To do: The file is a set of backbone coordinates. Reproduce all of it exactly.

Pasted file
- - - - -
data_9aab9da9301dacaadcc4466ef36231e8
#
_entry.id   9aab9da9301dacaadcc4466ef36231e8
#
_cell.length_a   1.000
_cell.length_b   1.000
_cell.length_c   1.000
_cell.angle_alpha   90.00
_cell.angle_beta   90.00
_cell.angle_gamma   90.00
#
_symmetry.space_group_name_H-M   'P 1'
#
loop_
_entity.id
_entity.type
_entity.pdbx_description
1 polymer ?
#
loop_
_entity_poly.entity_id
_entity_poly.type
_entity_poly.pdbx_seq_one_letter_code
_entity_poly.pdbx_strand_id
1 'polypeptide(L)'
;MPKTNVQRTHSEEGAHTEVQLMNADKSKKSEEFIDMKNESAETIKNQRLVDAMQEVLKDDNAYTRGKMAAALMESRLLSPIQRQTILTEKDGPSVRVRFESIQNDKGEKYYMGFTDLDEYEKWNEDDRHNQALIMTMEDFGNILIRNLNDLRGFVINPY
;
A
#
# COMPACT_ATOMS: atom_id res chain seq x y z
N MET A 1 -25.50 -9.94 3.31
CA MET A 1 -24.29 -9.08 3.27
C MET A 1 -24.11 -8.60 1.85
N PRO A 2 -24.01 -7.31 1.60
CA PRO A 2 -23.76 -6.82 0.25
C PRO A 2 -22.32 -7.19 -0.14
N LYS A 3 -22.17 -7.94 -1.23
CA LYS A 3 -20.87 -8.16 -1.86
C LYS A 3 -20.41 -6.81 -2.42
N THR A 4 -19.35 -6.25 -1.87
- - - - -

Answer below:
data_9aab9da9301dacaadcc4466ef36231e8
#
_entry.id   9aab9da9301dacaadcc4466ef36231e8
#
_cell.length_a   1.000
_cell.length_b   1.000
_cell.length_c   1.000
_cell.angle_alpha   90.00
_cell.angle_beta   90.00
_cell.angle_gamma   90.00
#
_symmetry.space_group_name_H-M   'P 1'
#
loop_
_entity.id
_entity.type
_entity.pdbx_description
1 polymer ?
#
loop_
_entity_poly.entity_id
_entity_poly.type
_entity_poly.pdbx_seq_one_letter_code
_entity_poly.pdbx_strand_id
1 'polypeptide(L)'
;MPKTNVQRTHSEEGAHTEVQLMNADKSKKSEEFIDMKNESAETIKNQRLVDAMQEVLKDDNAYTRGKMAAALMESRLLSPIQRQTILTEKDGPSVRVRFESIQNDKGEKYYMGFTDLDEYEKWNEDDRHNQALIMTMEDFGNILIRNLNDLRGFVINPY
;
A
#
# COMPACT_ATOMS: atom_id res chain seq x y z
N MET A 1 -25.50 -9.94 3.31
CA MET A 1 -24.29 -9.08 3.27
C MET A 1 -24.11 -8.60 1.85
N PRO A 2 -24.01 -7.31 1.60
CA PRO A 2 -23.76 -6.82 0.25
C PRO A 2 -22.32 -7.19 -0.14
N LYS A 3 -22.17 -7.94 -1.23
CA LYS A 3 -20.87 -8.16 -1.86
C LYS A 3 -20.41 -6.81 -2.42
N THR A 4 -19.35 -6.25 -1.87